By Adam S. Levy – Radar Staff Writer
Dominique Strauss-Kahn spoke publicly for the first time since his May 14 arrest on accusations he sexually assaulted maid Nofissatou Diallo at New York’s Sofitel hotel, admitting that while he committed a “a moral failure” in his behavior, their encounter was consensual and not violent.
“What happened was not just inappropriate, it was more than that, it was a fault; a fault toward my wife, my children, my friends but also a fault toward the French people who placed in me their hope for change,” he told French news outlet TF1. “It was a moral fault of which I am not proud. I regret it infinitely. I have regretted it every day for the last four months; I don’t believe I have finished regretting it.”
The ex-International Monetary Fund leader was freed in August after prosecutors dropped all of the charges against him — attempted rape, sex abuse, unlawful imprisonment and forcible touching — claiming Diallo had killed her credibility after repeatedly changing her story; Strauss-Kahn said Sunday, she “lied about everything.”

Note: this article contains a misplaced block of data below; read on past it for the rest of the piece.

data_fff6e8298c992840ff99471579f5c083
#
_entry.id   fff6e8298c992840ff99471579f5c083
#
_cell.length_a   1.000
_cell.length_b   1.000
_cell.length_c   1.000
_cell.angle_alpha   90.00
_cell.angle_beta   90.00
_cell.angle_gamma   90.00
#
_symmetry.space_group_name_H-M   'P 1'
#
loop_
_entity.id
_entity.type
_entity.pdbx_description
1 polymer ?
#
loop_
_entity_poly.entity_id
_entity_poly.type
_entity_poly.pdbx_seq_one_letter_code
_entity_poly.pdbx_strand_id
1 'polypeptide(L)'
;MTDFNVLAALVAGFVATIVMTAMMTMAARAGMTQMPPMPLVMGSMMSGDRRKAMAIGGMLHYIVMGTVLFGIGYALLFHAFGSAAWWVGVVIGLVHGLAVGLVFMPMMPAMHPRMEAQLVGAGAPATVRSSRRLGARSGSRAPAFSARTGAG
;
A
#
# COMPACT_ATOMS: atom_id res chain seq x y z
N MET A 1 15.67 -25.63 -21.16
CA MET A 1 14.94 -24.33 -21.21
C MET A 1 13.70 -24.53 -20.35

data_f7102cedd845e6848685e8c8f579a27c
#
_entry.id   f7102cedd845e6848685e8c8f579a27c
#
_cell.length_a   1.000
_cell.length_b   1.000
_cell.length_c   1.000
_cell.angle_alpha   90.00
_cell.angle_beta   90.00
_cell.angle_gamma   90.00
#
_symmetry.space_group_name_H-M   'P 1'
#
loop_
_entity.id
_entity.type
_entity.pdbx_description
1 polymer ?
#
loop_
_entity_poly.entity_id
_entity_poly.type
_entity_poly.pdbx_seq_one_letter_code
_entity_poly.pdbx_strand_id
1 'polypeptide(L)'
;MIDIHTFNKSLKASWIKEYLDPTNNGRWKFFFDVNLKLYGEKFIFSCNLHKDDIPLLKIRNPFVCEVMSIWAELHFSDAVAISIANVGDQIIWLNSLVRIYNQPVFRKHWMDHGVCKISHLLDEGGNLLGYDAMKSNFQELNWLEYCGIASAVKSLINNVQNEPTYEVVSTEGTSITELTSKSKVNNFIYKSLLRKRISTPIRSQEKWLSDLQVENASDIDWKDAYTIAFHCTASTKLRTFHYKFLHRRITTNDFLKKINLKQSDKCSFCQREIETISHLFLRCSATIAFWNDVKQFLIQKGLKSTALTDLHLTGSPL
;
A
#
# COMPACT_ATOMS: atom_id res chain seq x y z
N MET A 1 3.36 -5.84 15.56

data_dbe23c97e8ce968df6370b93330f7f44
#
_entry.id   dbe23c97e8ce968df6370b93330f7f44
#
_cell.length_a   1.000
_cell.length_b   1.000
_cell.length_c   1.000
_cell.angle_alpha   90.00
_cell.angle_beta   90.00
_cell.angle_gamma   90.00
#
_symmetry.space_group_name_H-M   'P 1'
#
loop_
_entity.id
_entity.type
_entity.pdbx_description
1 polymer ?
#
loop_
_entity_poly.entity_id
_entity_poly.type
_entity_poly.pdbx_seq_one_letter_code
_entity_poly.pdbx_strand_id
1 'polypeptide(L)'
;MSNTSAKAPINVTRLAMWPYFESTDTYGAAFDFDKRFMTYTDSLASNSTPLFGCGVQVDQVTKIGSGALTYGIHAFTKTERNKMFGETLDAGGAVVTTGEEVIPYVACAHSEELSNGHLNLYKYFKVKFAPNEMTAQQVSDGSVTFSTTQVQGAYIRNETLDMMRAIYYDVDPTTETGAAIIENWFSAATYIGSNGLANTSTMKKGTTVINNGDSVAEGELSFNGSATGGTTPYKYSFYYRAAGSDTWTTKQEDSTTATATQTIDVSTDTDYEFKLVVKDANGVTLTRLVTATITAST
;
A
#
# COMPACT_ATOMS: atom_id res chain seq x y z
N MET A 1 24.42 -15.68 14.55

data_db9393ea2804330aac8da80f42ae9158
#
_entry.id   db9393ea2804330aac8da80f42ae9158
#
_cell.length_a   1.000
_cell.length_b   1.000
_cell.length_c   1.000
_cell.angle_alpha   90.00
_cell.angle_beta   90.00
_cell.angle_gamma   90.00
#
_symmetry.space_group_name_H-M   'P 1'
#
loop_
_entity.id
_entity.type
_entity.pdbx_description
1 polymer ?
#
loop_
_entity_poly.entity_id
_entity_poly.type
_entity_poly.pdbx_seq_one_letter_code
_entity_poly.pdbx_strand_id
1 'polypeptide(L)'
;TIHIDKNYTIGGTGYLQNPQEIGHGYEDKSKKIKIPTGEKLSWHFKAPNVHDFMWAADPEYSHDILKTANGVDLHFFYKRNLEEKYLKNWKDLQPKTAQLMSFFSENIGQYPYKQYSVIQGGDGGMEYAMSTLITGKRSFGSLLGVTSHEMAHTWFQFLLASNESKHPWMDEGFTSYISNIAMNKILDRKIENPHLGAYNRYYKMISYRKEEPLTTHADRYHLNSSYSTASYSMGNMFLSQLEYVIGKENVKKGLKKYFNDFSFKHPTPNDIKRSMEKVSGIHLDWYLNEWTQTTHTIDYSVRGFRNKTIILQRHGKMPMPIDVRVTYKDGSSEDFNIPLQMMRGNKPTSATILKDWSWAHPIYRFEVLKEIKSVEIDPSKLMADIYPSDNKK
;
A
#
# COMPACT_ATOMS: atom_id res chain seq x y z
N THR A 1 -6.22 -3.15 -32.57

Referring to a civil case Diallo, 32, has filed against him, Strauss-Kahn, 62, said it’s “weird for the French that when the charges are dropped, a civil case can move forward, but that’s American law.”
Strauss-Kahn said he felt “very scared” being caught up in the American legal system.
“When you are in a crunching machine like that, you have the impression it is crushing you to death,” he said. “I felt ground under its heel, humiliated. I have suffered a violent experience.”
Strauss-Kahn said another similar incident, in which he’s accused of sexual assault in 2003 with French writer Tristane Banon, was not violent either, and that her account is “imaginary” and “slanderous.” He added he could not speak more about the incident, as it’s under investigation in France.
Once a promising political prospect in France, Strauss-Kahn reiterated in his interview he’s “a candidate for nothing” at this time, though did say “We will see,” when asked if he’d consider a return to politics down the line.